What Does Hamlet Symbolize?

Sometimes when I’m looking for content, I troll for homework questions. Today, I got this one: What does Hamlet symbolize?

I find questions like that odd. And, really, unanswerable.  I think Shakespeare wrote primarily to entertain.  I think that his stuff entertains more than the other guy because his stuff really digs in and gets at what it means to be a human, and he puts that out there on the stage. I don’t think Hamlet symbolizes indecision or consequences or thought versus action, I think that Shakespeare tells the story of what happens to a man who embodies those characteristics.

Does that make sense?  When I hear “symbolize” I think, “The author wants me to discover a deeper meaning here, something that I must interpret for myself because he’s not going to come out and tell me.”  I can’t imagine the groundlings doing their English homework and debating the symbolism.

Am I way off base?  Maybe the English teachers in the crowd can chime in.  What is the expected answer for a question like that?  Do we really think it’s what Shakespeare meant from the beginning, or are we really just asking for an answer that is mutually agreed upon by later generations? 

7 thoughts on “What Does Hamlet Symbolize?

  1. Well, jeez, I'm all for "critical thinking skills" and "open-ended questions," but this sounds as if you could write anything and get an "A." There are far better–and more specific–things to break apart and discuss.

  2. Oh dear. How much do you want to bet that the teacher has a single Right Answer in mind and will mark everything else wrong?

    (However, I see absolutely nothing wrong with questions about symbolism in Hamlet — I mean, yes, Shakespeare is a popular entertainer, but he's also perfectly well aware that he's writing poetry, and he's living in a culture where people are very much attuned to symbolism. Actually, symbolism is demonstrably something that students need to understand to make sense of certain aspects of the plays. If you think the crown is just a fancy hat and fail to recognize everything else that it stands for, the "Thy wish, Harry, was father to that thought" scene is going to make no sense at all. Likewise, if you don't get that rings have symbolic meaning above and beyond their literal value, you're going to miss some key elements of The Merchant of Venice. That said, "What does Hamlet symbolize" is SO not the way to teach this concept.)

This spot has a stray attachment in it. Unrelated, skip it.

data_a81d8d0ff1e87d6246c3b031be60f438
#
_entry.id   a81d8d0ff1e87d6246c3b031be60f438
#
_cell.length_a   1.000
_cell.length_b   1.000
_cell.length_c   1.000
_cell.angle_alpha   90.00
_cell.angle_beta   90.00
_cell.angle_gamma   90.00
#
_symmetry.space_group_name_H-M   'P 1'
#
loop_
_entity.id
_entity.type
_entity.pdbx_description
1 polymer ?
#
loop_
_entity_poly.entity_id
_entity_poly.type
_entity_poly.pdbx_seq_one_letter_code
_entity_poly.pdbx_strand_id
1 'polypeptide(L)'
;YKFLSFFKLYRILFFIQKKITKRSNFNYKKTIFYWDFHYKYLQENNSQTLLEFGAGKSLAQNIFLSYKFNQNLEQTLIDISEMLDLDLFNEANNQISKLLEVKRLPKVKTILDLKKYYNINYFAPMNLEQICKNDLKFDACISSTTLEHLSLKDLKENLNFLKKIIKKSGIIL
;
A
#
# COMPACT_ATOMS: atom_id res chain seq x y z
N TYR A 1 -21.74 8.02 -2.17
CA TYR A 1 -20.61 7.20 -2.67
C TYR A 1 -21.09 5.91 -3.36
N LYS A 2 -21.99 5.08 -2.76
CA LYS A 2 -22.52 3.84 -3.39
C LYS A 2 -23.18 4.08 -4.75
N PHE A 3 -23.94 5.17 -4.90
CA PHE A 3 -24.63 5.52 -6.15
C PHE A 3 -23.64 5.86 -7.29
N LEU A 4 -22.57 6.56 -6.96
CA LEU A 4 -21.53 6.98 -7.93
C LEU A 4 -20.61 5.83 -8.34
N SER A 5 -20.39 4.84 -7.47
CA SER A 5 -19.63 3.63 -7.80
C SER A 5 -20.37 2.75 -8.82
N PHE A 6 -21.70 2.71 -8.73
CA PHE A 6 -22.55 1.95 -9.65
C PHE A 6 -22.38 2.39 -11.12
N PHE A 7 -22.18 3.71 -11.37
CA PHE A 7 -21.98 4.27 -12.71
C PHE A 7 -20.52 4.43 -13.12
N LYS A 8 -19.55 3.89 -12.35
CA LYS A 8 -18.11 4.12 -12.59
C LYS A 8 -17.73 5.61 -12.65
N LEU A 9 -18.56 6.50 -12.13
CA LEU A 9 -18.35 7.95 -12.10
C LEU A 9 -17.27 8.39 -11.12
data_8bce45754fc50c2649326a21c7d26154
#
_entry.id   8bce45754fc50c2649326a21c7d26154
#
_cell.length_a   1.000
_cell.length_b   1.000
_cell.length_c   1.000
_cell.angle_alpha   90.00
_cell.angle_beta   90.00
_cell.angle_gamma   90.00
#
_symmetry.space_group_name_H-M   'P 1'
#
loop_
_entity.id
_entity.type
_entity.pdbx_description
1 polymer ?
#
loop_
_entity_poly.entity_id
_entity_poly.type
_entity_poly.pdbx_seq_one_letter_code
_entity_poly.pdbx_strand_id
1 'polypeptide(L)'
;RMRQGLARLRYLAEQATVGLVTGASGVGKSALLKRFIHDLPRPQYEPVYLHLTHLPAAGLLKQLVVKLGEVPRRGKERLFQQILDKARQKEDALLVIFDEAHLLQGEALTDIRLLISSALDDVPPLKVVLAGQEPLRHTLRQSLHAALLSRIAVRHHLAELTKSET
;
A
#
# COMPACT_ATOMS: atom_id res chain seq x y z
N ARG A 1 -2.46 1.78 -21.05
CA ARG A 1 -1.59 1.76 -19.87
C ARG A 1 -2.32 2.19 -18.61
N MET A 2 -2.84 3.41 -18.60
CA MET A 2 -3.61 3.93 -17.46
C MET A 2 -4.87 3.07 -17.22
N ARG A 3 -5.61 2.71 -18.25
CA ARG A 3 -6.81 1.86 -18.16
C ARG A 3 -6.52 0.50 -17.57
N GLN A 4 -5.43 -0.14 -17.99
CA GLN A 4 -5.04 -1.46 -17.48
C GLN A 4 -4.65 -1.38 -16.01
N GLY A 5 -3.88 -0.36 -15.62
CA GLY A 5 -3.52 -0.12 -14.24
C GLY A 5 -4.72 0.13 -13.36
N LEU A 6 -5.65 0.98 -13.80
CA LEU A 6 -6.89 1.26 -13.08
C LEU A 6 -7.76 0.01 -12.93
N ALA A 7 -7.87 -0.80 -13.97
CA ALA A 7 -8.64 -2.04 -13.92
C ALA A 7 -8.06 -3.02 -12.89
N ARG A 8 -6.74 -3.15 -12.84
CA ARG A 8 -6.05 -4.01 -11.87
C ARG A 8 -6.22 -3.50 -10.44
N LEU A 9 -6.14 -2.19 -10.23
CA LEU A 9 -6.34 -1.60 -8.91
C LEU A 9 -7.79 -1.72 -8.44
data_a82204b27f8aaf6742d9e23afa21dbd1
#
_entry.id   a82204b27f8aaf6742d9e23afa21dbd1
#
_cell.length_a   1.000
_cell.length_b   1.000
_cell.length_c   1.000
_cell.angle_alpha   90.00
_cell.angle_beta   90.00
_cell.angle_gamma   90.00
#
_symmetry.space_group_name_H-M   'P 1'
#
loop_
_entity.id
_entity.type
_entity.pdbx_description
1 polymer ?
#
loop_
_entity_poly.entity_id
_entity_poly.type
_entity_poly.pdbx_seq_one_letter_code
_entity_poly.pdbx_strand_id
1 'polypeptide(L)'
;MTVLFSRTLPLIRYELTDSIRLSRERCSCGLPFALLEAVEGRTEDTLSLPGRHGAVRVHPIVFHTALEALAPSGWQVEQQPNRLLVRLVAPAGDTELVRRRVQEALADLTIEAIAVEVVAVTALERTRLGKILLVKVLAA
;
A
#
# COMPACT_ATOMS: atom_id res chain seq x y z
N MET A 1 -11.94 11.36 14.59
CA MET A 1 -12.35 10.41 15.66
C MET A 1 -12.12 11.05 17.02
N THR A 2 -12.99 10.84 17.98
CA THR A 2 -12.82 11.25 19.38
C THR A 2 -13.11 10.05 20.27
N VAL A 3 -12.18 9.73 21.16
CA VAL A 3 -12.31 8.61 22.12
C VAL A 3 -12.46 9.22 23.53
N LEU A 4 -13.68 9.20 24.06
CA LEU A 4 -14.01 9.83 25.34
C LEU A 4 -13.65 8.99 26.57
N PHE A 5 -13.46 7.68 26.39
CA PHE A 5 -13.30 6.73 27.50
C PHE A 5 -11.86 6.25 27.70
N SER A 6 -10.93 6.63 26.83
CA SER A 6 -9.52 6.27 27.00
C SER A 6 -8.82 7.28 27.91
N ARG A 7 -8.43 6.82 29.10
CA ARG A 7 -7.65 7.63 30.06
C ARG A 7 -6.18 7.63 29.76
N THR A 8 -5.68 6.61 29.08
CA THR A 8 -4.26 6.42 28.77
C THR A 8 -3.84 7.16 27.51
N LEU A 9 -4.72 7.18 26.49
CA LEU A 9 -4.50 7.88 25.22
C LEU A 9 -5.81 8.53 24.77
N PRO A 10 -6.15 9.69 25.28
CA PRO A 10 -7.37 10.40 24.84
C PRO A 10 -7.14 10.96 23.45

3. "What does Hamlet symbolize?"

    Lots of different things to lots of different people. More to follow when they publish my Masters Thesis. 🙂

    There are reams already written on the subject. And there is no "definitive" answer. Maybe the teacher is asking for general research–Or maybe the "answers" THEY gave the student already… But…I agree, it does seem silly as a stand-alone question.

    For a more specific answer there, Teach, ask a more specific question.

  4. Perhaps a better question for a teacher to ask would be this: "Hamlet has been said to symbolize (list any one of a score of traits). Explain why someone might think that and then explain why he or she is guilty of underestimating Shakespeare's ability as a writer.

    Snarky and leading, perhaps. But Shakespeare wasn't writing morality plays or allegories, and students should understand that.

    Not to mention the abuse of the word "symbol." Maybe if the question asked what qualities Hamlet exemplified? At least that gives a kid a little leeway.

  5. Ed,
    I like your question. And I don't think it's snarky. It's an impetus for research and consequent understanding of how even great minds have missed the boat in attempts to dictate THE answer. Goethe and Ernest Jones immediately come to mind as candidates–with many in between– among those who have underestimated both Hamlet and Shakespeare while attempting to superimpose their own definitive symbolism on the work.

  6. Thanks, JM!

    Students of all ages need to know that it's the text above all that we need to immerse ourselves in. If you can cite textual evidence, force yourself to read and reread, Shakespeare will reveal himself to you…or at least his characters will.

    Like all great artists, Shakespeare can be frustrating because he is never as finite and neat as a grammar exercise or an algebraic equation.

  7. Thank for nothing. The question wasn’t even answered, just people ranting

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